The Stories I Tell ~ from The Word Cellar

Stories. Anecdotes. A free round of words for everyone!

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Location: Pennsylvania, United States

I love stories. I'm the one at social functions with a dozen new anecdotes. But I worry about hogging the conversation. Sometimes I tell myself that I'll be quiet and let others do the talking. But no matter how hard I try, my stories insist on bursting out! Here I can let my stories (the classics that I tell again and again, as well as new ones that unfold along the way) run free. I'm a professional writer and editor, and sole proprietor of The Word Cellar. I write for a variety of publications and clients on everything from green buildings and nuclear reactors to entrepreneurship and the arts. If you need words written, edited, or enlivened, I can help. Contact me.


O New Year's Tree, O New Year's Tree...

Christmas came. Christmas went. The New Year approacheth. And I'm just now getting over Thanksgiving.

I didn't exactly miss Christmas, but I definitely wasn't "prepared" to fully participate in the holiday festivities. From the day after Thanksgiving until around December 20, I got lost. Lost in a family emergency, a two week battle with something akin to the flu, work-related issues and disappointments, and general lethargy.

I generally don't get caught up in that "Are you ready for Christmas?" mentality. I see Christmas not as something to get ready for, but as something to celebrate. But I like a cozy, decorated house and baked goods and those lovely things. So some amount of preparation and work is involved.

I barely bought presents for my loved ones this year. (The whole subject of gift-giving mania is another topic I could rant about. Sometimes it just feels like we might as well all swap money and be done with it. It shouldn't be that way.)

But the real kicker is that we didn't even put up a tree this year. I love Christmas trees. A big, live, piney tree in the middle of my living room. I'm a big believer and proponent of live trees. I have friends that say "Our apartment is too small for a tree." To them I say: Bah! Nonsense! There is always room for a tree. Move a table; put a chair in bedroom. There is always room for a tree.

But James worked a billion hours in the wretched world of retail, and we never made it to the tree place. Plus, we have this crazy cat named Cheska. She just won't stop getting into things. (As I write this she is trying to eat a Santa figurine that I never even took out of the box.) We feared for her life if she had access to a tree. So it all seemed like too much of a hassle and we didn't get one.

But then I felt sad about not getting a tree, so my brother (home from Arizona) and I went to the parking lot next to Ollie's discount store on December 23 to see what was left. We ended up stuffing this giant tree into the backseat of our dad's Cadillac and laughing hysterically. It's one of my best memories of this holiday season. There was no tree lot attendant, so we decided that the leftover trees were free for the taking. Several other people stopped by and wondered if it would be okay just to take a tree. They said that nobody was working there earlier in the day when they'd stopped the first time. So we decided, "I'll take one if you take one." David and I talked about pretending that he was the lot attendant and making some extra cash, but that just seemed wrong.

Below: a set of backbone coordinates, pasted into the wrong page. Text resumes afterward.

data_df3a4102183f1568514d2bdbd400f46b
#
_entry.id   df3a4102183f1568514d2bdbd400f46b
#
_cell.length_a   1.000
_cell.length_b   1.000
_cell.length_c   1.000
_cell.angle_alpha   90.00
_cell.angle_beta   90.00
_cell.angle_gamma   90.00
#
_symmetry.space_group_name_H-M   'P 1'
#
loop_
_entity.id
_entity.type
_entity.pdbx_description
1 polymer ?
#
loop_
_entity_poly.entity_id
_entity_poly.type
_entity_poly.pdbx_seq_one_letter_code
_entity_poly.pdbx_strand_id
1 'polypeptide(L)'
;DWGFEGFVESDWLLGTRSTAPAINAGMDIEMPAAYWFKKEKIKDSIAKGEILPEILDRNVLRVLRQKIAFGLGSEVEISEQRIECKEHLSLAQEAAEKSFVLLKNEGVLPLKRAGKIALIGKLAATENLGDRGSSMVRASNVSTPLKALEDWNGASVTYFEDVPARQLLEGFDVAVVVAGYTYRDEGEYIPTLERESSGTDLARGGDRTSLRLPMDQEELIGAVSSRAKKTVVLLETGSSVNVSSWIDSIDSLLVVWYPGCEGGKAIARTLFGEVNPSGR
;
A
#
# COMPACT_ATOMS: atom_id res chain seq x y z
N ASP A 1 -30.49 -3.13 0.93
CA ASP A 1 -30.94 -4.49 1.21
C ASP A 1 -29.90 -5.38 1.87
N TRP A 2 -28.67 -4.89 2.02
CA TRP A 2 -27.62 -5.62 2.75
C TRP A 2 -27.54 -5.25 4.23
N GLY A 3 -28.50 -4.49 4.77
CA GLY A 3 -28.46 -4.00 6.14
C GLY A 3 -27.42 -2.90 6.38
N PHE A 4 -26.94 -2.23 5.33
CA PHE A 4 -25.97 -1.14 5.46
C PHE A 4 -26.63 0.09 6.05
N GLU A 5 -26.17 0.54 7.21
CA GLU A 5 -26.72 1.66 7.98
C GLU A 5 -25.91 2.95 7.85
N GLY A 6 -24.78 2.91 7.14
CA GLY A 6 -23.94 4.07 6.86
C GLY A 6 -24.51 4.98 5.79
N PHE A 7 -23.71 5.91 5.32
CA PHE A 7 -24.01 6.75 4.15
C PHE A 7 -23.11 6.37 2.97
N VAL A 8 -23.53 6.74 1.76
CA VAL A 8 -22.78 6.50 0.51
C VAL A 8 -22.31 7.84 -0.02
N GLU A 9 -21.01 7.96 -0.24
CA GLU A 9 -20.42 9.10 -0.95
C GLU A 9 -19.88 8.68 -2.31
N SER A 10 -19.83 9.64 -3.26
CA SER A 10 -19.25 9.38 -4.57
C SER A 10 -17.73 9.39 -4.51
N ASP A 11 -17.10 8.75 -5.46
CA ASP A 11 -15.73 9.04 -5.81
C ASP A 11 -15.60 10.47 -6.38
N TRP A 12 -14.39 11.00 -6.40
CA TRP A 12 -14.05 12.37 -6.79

The plan was to string the tree with lights and put it out on my deck. At least we could see it through the double doors. Christmas Eve came and went. Christmas Day came and went. Boxing Day came and went. I figured we'd put it up on the 27th anyway, so we could use it as a New Year's party accessory. But then James got cold feet about mixing electricity and water and worried that the outdoor outlets aren't ground-fault-interrupted-protected or whatever they need to be not to short out.

We toyed with the idea of putting the tree inside, but here it is December 29, and the free, giant tree sits in my garage, denied its Christmas glory. It died in vain.

Maybe I'll throw caution to the wind and put it up tomorrow. After all, this is my house. I can have a January tree if I want. I'll just have to invest in some bitter apple spray and scat mats to save Cheska from herself. (Side note: When you search for "Christmas trees" on, the results include scat mats. Apparently I am not alone in my Christmas cat dilemma.


add to kirtsy | 1:37 AM | 0 comments


The Zen of 30

I turned 30 two days ago. I meant to write about it on the big day, but I was too busy celebrating and trying not to fall apart.